So if you got it today, how would you catch it tonight? What you really want is to sort of go forward in time. I need you to go forward, uh, a week from now and scan the backups from a week ago, right? Um, cuz that, that's what I was saying. It, it sounds like a good idea. to scan on the way in, but you're not gonna catch everything, right?

And so, um, you would continually be scanning all the time. And I guess the question that I would have at that point is to what end? Right? Why do you need to scan data that is not currently being used by anything? Uh, and one possible, um, one possible re-answer to that question is if that data being inside your backup system can do it damage. I don't know if that's the case at any, this, this definitely, I'm gonna be very honest here. This definitely falls into the FUD category. I don't know if this is true of any competitors. Um, the, but that is a possible reason why, if you would want to go and, and scan it. Um, and again, I'm not even suggesting I'm, I'm gonna maybe back up my statement.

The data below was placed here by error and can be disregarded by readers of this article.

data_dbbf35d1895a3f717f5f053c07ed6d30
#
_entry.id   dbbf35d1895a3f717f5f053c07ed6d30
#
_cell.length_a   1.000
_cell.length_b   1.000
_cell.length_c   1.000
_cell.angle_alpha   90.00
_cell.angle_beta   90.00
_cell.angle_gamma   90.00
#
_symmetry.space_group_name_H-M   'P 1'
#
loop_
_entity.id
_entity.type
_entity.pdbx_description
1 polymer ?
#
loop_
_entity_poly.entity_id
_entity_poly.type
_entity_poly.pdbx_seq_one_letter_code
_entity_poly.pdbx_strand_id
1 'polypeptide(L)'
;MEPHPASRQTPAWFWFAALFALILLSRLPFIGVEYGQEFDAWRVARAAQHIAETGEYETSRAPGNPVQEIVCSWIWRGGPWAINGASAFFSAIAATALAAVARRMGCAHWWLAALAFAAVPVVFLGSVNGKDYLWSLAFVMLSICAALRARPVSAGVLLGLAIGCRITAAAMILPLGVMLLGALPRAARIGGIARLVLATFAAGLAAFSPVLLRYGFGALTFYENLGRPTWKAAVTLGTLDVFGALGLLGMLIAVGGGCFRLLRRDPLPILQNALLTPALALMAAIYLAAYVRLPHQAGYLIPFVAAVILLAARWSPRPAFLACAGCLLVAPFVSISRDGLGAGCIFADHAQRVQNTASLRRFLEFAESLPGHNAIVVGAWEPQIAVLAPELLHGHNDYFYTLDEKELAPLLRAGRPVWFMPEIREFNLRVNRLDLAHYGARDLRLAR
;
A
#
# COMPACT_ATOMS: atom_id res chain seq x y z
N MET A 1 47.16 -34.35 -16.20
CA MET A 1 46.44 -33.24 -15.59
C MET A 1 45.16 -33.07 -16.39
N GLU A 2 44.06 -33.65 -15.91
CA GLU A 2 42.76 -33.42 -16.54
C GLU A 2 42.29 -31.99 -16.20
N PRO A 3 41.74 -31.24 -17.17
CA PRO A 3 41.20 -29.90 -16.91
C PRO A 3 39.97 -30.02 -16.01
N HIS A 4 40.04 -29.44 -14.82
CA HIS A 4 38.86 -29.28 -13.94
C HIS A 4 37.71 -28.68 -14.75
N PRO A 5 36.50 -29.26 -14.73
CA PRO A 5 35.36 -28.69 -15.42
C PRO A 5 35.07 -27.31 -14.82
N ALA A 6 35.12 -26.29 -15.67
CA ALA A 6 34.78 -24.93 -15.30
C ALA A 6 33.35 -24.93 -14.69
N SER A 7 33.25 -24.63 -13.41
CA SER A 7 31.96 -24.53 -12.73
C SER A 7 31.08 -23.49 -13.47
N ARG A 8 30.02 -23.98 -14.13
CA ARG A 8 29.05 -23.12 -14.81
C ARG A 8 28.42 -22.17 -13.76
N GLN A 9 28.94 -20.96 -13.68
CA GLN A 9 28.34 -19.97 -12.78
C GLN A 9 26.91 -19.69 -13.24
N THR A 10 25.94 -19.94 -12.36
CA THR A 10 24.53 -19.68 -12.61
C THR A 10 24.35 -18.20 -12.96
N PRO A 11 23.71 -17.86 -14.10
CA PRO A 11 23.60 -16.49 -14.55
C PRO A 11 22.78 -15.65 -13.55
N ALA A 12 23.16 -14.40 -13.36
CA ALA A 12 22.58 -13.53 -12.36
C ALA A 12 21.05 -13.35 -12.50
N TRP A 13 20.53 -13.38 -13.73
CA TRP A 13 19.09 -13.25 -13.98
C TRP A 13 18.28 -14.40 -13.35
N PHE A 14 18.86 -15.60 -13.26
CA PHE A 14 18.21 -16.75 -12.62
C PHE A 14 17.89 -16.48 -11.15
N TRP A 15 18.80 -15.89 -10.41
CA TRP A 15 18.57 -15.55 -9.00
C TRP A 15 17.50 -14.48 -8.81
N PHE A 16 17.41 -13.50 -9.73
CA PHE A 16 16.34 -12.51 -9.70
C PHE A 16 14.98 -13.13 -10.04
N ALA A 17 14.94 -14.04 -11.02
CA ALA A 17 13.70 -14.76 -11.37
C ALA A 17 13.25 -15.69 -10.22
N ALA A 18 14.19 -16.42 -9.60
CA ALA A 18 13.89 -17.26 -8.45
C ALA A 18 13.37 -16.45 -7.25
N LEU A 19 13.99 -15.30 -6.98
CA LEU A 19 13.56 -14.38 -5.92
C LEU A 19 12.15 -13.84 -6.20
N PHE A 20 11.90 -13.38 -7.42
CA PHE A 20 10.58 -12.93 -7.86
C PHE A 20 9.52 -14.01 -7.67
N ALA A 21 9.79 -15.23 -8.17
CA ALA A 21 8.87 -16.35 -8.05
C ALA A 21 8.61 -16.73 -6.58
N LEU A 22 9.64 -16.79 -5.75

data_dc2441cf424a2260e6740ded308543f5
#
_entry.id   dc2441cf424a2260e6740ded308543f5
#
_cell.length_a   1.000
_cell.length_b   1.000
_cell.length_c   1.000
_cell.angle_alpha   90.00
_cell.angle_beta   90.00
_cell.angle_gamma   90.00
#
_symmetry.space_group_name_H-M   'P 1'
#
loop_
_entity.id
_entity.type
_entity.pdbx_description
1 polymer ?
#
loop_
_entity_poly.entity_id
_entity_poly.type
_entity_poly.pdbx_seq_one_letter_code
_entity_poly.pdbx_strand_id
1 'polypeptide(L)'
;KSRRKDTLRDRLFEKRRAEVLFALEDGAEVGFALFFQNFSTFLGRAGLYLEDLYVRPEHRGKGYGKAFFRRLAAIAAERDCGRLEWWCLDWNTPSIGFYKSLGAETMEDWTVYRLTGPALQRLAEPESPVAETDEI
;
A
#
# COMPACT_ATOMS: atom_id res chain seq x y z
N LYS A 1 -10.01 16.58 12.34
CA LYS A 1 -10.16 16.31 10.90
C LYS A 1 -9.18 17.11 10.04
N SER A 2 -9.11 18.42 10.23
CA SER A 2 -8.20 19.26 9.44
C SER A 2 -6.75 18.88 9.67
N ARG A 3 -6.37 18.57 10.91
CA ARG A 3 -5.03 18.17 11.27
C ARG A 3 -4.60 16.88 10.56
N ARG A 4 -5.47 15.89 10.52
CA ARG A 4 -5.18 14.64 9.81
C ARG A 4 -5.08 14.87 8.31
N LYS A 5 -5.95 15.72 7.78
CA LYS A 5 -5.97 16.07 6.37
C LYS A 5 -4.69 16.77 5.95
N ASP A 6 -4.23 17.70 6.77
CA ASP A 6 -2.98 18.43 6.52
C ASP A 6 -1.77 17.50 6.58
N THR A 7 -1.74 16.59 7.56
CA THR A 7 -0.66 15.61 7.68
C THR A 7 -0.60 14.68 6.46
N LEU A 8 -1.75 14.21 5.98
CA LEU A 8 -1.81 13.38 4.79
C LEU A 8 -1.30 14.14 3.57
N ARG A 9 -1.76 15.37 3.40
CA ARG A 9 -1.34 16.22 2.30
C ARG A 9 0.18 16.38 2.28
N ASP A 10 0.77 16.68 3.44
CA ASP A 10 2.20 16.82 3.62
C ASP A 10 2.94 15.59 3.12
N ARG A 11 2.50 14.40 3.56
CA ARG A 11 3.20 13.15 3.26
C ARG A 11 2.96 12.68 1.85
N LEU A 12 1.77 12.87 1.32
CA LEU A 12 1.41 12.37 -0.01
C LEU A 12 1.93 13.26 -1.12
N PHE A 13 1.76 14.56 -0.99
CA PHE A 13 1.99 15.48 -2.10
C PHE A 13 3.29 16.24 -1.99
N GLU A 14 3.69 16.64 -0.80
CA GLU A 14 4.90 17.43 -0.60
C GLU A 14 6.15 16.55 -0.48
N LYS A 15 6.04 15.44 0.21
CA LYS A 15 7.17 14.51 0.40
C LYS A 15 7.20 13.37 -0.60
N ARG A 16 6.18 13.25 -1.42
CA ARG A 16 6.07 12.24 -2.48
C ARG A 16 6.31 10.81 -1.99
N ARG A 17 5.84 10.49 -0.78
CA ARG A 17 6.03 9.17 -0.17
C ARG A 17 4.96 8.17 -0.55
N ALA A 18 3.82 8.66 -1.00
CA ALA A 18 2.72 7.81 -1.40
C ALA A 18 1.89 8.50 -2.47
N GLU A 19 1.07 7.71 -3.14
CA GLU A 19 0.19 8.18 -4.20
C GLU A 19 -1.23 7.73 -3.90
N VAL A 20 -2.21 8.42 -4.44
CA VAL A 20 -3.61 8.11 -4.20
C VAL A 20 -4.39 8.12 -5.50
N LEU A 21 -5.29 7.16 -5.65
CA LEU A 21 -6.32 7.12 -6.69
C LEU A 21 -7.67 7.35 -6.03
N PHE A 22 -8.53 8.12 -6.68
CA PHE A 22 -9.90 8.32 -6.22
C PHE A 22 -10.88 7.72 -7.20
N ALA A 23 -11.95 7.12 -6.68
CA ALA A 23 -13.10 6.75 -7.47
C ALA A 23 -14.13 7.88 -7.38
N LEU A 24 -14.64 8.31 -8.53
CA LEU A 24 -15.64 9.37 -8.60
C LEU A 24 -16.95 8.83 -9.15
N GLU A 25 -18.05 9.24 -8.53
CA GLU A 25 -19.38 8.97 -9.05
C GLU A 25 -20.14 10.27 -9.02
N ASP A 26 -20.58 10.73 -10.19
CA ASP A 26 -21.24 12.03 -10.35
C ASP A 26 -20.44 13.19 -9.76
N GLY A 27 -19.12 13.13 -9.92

I'm not suggesting this is true of competitors. I'm just saying. That would be one reason you want to do it. , right? Um, is, is, if that's the case, I don't think that's the case with anybody. Um, but I know it's not the case with us, right. That

[00:08:30] Stephen Manley: Um,

[00:08:31] W. Curtis Preston: you could have the most infected thing sitting in the backup and it's, it's inert, right? It's stored in a place that it can't be executed.

[00:08:41] Stephen Manley: I, I think the only one you might worry about there, and again, this is, this is something that, that struck me, is, is yeah, I think if it's a pure backup environment, we know that that data tends to be deduped. It tends to be, you know, tarred up or, or some format, and so it's gonna be really unlikely that it executes.